Thanksgiving week is now underway, and that means you’ve probably been hearing about all of the Black Friday deals that will be happening. If you work in social impact, however, you’re probably more concerned with a different day- #GivingTuesday.
#GivingTuesday, launched in 2012, is a global day of giving that is celebrated every year on the Tuesday following Thanksgiving. The purpose of #GivingTuesday is to harness the power of social media to celebrate and support philanthropy, and it encourages the average person to get involved in donating time, resources, and talents to good causes. Last year, #GivingTuesday hit a new record, resulting in $274 million raised from over 2.5 million contributions- a 55% increase from 2016.
#GivingTuesday ushers in what can be considered “giving season”, which is the period of time between the holidays. In fact, nearly 30% of charitable giving happens in December. Participating in #GivingTuesday is certainly a good way for mission-driven organizations to drive up engagement and donations. Still, there are some people out there who feel that #GivingTuesday is overhyped.
The Case Against #GivingTuesday
While #GivingTuesday has demonstrated increased success every year since its conception, there are still some critics of the movement. Some people lament the fact that Giving Tuesday falls at the end of the year, at a time when people are much more likely to donate, and say that what mission-driven organizations really need is a day earlier in the year when charitable giving is more likely to be stagnant.
Others have stated that the popularity of #GivingTuesday makes it hard for any one organization to stand out from the crowd. Spending time and money on a #GivingTuesday, they say, can be a waste, as the message is likely to get crowded out by all the other #GivingTuesday posts populating any given person’s timeline.
Furthermore, some express that while the overall amount of money raised on #GivingTuesday may seem like a lot, when spread out among all the various organizations, it may not really amount to much. For that reason, they say, organizations should be wary of spending too much time and money on a campaign that might not yield as much results as other efforts, such as engaging with current and/or regular donors.
#GivingTuesday Should Not Exist in a Vacuum
While the critics of #GivingTuesday make some valid points, these points only really stand if organizations are celebrating and promoting #GivingTuesday in a vacuum. Sure, if an organization expends a lot of resources to plan and execute a #GivingTuesday campaign that ends up not yielding good results, it can be disappointing. But the reality is that organizations should not be viewing #GivingTuesday as a one-off effort, even though the movement itself is centered on a specific date.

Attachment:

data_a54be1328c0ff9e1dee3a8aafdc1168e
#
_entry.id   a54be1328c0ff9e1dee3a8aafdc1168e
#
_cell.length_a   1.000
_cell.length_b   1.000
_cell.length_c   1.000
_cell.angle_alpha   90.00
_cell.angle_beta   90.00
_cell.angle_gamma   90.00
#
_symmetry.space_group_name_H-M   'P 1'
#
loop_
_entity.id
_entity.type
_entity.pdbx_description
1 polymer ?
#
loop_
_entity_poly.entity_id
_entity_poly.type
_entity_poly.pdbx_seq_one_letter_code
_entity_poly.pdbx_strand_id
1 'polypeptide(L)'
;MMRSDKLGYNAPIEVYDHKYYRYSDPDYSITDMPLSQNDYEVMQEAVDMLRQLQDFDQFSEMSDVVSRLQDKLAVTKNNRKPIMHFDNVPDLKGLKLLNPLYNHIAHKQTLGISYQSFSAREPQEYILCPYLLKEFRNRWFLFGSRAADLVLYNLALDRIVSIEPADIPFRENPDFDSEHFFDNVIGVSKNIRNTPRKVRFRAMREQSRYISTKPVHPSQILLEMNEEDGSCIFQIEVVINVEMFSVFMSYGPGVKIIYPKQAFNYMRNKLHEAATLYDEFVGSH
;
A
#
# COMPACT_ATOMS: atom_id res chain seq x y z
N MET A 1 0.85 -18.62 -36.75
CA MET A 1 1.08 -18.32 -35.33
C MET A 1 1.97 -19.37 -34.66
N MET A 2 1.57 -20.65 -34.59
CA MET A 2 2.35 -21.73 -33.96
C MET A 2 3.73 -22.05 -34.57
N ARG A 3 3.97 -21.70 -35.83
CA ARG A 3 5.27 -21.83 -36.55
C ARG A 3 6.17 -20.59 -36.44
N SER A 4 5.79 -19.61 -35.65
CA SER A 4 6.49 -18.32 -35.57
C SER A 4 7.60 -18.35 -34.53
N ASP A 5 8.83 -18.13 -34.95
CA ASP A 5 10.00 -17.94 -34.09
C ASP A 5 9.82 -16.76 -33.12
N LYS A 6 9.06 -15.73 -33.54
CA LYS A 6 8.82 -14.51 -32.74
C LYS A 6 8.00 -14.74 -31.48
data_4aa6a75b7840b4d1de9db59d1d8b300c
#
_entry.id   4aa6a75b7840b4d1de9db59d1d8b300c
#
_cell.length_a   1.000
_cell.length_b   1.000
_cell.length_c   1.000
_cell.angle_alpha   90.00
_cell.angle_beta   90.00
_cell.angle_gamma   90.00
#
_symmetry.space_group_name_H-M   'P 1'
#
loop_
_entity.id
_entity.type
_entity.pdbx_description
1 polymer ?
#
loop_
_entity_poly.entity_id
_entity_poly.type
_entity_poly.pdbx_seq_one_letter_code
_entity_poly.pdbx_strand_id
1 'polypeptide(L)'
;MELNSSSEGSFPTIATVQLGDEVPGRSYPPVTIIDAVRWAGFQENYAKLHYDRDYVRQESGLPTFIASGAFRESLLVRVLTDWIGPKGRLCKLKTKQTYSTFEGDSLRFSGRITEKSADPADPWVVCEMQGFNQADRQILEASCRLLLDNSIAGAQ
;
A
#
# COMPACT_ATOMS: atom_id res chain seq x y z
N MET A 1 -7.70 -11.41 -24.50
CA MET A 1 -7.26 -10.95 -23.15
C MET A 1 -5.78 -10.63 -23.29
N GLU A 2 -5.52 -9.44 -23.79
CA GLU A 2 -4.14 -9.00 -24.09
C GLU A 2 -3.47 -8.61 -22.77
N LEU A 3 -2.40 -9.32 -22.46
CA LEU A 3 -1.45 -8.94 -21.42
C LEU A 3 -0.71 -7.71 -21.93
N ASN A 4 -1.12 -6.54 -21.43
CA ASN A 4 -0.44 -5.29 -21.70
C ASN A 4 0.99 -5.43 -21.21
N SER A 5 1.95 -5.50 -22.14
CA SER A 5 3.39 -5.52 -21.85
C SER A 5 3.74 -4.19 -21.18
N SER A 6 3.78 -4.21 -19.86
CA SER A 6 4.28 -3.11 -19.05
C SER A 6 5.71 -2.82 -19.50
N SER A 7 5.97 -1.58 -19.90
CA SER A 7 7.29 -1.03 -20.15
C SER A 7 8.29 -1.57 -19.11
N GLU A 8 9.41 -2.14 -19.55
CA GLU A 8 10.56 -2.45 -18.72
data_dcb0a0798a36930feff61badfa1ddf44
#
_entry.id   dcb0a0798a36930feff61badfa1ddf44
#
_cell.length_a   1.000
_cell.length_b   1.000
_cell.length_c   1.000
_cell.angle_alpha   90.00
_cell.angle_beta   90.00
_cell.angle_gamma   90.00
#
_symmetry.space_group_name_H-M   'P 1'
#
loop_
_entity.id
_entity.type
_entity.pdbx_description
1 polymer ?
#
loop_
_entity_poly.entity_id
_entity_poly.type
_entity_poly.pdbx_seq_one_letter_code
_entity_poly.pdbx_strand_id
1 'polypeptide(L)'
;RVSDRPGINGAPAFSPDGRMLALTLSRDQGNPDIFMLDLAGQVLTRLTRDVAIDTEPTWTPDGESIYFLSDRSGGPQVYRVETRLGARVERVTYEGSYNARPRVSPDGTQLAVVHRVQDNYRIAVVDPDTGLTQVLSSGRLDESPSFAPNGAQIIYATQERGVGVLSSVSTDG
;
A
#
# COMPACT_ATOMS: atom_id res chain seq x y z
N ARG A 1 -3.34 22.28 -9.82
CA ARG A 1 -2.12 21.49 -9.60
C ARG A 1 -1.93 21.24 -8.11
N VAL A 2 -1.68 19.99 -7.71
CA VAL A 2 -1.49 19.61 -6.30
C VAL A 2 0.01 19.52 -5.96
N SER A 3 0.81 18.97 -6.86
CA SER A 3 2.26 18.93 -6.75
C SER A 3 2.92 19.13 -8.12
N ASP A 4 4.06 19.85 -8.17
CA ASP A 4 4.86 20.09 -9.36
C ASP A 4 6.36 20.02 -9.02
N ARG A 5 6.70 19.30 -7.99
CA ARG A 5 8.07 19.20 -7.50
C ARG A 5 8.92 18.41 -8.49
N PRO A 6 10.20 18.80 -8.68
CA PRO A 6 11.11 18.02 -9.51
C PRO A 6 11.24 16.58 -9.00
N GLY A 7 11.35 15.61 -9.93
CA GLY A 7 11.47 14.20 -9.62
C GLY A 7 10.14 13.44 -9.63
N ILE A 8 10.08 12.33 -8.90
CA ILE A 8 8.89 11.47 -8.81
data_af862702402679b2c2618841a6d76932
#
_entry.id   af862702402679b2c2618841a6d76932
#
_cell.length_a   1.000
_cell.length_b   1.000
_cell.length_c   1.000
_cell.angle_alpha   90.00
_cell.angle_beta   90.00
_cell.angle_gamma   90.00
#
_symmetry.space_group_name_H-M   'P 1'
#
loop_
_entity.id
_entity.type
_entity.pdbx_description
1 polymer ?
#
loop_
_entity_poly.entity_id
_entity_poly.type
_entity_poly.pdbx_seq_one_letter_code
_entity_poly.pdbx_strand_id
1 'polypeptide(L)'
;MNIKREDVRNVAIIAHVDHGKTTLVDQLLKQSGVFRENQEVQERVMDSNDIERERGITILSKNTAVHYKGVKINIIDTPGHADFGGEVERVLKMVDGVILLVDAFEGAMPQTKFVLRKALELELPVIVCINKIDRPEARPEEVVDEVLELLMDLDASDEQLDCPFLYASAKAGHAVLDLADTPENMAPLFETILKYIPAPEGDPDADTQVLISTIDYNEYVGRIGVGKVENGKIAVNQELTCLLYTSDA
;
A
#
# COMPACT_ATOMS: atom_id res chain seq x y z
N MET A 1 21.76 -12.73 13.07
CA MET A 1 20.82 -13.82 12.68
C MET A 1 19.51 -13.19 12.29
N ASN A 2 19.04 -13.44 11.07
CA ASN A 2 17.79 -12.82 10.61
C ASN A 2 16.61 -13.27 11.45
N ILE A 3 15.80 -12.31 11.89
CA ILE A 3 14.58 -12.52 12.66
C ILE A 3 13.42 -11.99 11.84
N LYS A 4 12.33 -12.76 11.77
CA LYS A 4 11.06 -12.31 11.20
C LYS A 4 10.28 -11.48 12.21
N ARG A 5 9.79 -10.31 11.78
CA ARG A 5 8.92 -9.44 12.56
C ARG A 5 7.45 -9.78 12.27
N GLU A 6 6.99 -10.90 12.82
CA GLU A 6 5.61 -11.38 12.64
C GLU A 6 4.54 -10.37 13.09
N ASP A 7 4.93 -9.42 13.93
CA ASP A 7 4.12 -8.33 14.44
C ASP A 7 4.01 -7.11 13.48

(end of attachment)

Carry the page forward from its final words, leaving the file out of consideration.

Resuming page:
Each organization should assess the extent to which it can dedicate resources to a #GivingTuesday campaign, and how the organization could benefit from the spike in donations. For some organizations, it may simply be enough to jump onto the #GivingTuesday hashtag to promote an already running campaign or appeal for donors, and enjoy the increased recognition that the hashtag provides on that day. For others, it may make sense to dedicate more time developing a comprehensive campaign that aims to raise money for a specific initiative.
Each organization should take steps to ensure that the spirit of #GivingTuesday continues to benefit the organization even when the day has ended. Participating in #GivingTuesday might bring new donors into the fold, or encourage existing donors to give more. Perhaps one of the best ways of doing this is through optimizing the website for a better user experience.
Social media posts are great, especially when they get increased engagement, but they ultimately serve the purpose of getting users to click through to the organization’s website, and if the website is not up to par, then organizations are not going to get the most out of more than just your #GivingTuesday efforts. Thus, organizations should take the time to ensure that the website features a cohesive brand, impactful storytelling, and a clear call-to-action. In addition, the website should be optimized for mobile browsing.
Over the next few weeks, we will be releasing blog posts that discuss the importance of website optimization for mission-driven organizations, so stay tuned to learn more about how a good website experience can lead your organization to enjoy #GivingTuesday levels of engagement and donations throughout the year.